Bachpan Bachao Andolan (BBA), a child welfare organization, has sought strong MOU between India and Nepal bilateral agreement to increase cooperation to combat child trafficking across the borders.
Nobel Peace Laureate and BBA founder Kailash Satyarthi said that the children in India and Nepal are suffering from the effects of the pandemic.
“The children in India and Nepal are suffering from the effects of the pandemic. With rising poverty and unemployment, along with school closures, they are at a higher risk of trafficking, both within borders and across the border. Both countries must recognise and prevent this,” Satyarthi said.
Satyarthi was speaking at a virtual Indo-Nepal bilateral dialogue on the trafficking of children across borders hosted by BBA in association with Swatantra Abhiyaan and BASE, Nepal.
“Next year is the UN Year for the Elimination of Child Labour. It is an opportunity to work together and take urgent and collective action. I urge the government officers, law enforcement and civil society of India and Nepal to join the campaign to end child labour. As I always have said, I count on Nepal to lead this fight for children,” he said.
The Indo-Nepal dialogue brought together multiple stakeholders including law enforcement officials, civil society organizations, child survivors and research institutions from both countries, said a statement.
The dignitaries present pledged to collectively work towards ironing out the roadblocks in the repatriation and rehabilitation of victims of cross-border trafficking.
They pressed on the urgent need for governments in both India and Nepal to sign a Memorandum of Understanding (MoU) which may be designed in a manner similar to the MoU signed by India and Myanmar on bilateral cooperation for the prevention of trafficking in persons.
The speakers used this platform to discuss the issue of cross border trafficking, focusing on the adverse effects of the pandemic, while aiming at tangible solutions to eliminate cross border trafficking.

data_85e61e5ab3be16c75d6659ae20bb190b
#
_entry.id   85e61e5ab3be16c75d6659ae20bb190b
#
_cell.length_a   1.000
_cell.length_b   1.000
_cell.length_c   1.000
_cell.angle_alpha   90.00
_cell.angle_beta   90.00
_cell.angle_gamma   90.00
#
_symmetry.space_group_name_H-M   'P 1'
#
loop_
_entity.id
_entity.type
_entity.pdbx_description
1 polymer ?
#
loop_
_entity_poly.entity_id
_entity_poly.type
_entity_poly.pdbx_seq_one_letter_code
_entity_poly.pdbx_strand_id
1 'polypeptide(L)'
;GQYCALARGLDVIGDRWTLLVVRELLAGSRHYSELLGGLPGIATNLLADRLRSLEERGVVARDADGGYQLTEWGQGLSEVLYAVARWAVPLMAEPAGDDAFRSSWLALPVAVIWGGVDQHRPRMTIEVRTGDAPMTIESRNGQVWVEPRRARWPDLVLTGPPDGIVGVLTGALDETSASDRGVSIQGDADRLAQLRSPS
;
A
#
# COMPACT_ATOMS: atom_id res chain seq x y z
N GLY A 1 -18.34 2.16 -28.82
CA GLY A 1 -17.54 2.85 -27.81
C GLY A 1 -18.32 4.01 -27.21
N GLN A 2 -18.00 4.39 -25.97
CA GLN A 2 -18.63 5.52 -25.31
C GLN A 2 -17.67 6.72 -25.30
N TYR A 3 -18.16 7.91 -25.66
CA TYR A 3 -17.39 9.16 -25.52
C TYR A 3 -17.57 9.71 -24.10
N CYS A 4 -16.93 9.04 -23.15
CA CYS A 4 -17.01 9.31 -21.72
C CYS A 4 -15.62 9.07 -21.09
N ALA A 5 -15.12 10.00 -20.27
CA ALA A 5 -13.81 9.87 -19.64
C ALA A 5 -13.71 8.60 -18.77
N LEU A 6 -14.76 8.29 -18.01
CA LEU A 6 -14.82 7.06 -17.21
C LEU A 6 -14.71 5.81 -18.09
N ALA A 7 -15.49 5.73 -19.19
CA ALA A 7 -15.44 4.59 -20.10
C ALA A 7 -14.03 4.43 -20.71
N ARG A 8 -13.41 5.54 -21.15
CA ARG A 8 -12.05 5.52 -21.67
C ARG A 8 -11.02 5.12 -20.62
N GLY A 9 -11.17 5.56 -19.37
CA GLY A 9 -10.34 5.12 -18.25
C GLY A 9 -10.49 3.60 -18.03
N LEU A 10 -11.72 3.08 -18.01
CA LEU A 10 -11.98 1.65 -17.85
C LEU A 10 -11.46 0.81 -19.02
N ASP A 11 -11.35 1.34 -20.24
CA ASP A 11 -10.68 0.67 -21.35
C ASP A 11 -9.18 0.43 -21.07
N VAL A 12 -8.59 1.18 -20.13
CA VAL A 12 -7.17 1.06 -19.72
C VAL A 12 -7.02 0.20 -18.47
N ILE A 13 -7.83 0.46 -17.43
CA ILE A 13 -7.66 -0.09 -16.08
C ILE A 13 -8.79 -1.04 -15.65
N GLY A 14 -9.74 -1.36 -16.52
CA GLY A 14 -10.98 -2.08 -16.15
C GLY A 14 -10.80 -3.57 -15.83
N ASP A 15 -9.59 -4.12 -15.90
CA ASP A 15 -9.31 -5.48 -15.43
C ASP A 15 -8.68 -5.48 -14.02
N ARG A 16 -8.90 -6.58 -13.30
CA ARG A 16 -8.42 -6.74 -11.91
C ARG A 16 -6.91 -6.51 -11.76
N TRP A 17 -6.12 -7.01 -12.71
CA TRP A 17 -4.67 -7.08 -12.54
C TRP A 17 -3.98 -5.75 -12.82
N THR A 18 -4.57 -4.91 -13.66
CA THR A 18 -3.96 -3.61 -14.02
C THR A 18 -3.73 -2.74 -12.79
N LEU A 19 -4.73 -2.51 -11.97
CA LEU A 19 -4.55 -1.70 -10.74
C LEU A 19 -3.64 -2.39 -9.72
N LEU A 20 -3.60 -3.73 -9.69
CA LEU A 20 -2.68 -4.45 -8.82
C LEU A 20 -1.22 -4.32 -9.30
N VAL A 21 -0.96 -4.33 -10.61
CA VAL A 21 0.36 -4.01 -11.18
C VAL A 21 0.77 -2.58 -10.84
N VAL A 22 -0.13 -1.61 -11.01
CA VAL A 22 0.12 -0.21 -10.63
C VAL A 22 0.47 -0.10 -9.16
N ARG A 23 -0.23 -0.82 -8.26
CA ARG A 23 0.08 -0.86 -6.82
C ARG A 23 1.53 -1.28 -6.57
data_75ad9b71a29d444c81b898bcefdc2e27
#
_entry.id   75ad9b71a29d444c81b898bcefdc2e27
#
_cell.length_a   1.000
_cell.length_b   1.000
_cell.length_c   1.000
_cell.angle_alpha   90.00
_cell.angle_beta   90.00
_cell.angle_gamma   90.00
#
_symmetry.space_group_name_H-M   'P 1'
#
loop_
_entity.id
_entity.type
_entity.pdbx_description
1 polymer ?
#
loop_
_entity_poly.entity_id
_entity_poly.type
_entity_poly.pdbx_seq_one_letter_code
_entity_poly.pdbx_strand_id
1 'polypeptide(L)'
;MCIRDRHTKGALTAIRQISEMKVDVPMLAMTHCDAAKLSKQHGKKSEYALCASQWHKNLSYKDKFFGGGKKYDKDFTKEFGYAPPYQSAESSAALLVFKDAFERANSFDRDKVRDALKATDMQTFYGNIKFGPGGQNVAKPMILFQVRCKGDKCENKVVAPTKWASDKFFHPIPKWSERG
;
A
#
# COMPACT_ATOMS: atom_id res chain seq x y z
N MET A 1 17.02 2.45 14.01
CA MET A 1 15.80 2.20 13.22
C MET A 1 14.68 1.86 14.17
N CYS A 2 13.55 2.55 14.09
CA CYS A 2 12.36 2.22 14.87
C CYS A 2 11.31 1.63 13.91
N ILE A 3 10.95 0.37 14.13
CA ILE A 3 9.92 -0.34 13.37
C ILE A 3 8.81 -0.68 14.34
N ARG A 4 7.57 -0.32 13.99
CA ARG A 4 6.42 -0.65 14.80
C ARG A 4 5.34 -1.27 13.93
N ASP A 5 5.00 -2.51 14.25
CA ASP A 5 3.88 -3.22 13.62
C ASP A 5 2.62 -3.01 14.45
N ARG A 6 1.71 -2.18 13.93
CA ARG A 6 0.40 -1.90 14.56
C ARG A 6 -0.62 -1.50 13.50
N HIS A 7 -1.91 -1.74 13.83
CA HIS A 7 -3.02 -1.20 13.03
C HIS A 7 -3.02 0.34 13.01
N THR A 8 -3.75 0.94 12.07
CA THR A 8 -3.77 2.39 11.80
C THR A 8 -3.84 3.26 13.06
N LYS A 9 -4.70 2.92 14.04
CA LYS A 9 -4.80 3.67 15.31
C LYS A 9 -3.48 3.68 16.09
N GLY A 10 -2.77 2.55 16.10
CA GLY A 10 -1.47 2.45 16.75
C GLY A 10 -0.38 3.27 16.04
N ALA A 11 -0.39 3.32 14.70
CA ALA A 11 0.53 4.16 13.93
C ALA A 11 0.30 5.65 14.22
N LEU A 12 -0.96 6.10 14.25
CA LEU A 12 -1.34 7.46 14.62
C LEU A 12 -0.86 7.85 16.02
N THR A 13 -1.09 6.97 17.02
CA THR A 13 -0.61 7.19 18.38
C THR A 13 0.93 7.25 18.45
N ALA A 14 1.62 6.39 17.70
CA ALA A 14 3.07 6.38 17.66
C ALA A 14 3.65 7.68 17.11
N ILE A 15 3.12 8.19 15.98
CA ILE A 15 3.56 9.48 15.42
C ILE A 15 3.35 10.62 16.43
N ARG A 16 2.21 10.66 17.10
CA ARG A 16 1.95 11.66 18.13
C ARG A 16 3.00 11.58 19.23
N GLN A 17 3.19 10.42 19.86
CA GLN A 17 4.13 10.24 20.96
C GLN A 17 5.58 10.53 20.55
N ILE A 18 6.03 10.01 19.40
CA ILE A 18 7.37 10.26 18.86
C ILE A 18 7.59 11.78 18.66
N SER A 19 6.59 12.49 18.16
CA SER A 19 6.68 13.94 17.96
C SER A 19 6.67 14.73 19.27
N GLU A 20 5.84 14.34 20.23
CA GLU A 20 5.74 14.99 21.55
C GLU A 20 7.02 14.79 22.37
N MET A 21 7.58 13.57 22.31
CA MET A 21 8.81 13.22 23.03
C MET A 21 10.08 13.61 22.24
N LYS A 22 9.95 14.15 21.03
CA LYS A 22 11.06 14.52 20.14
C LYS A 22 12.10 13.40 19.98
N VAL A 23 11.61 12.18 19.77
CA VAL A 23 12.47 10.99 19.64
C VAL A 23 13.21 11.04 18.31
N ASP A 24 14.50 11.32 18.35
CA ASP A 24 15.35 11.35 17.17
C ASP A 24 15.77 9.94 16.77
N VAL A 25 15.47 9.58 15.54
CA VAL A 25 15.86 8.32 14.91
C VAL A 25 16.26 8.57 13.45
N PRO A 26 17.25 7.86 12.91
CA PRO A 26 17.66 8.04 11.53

They also spoke of the need for a portal on traffickers which can be used by law enforcement agencies of both countries.
The deliberations focused on grooming and modus operandi of trafficking, as well as the rehabilitation and repatriation of victims of trafficking.
Some of the pressing challenges faced by victims of trafficking including the inapplicability of Indian laws in Nepal, challenges in prosecution by Indian courts, difficulty in transferring the rehabilitation package to the victims and inability of government officials to send the victims to shelter homes in Nepal were also discussed in detail.
Child survivors Arbind and Srijana who were rescued from child labour by BBA and BASE respectively spoke on this occasion and shared their personal accounts.
Arbind Kumar a survivor of child labour, who currently works as an activist with BBA said, “If we are unable to secure a child’s present, then how do we expect children to be the future of this country? There is an urgent need to take stringent action against trafficking. We want Surakshit Bachpan, Surakshit Bharat and Surakshit Nepal.”
Srijana Tharu, a survivor of trafficking from Nepal, was forced to go to Kathmandu to work as domestic help due to her family’s poor economic condition.
She was rescued by BASE Nepal who helped her enroll to school.
Today, she has returned home to Rati, Harihar Bhawan and is studying in 7th standard.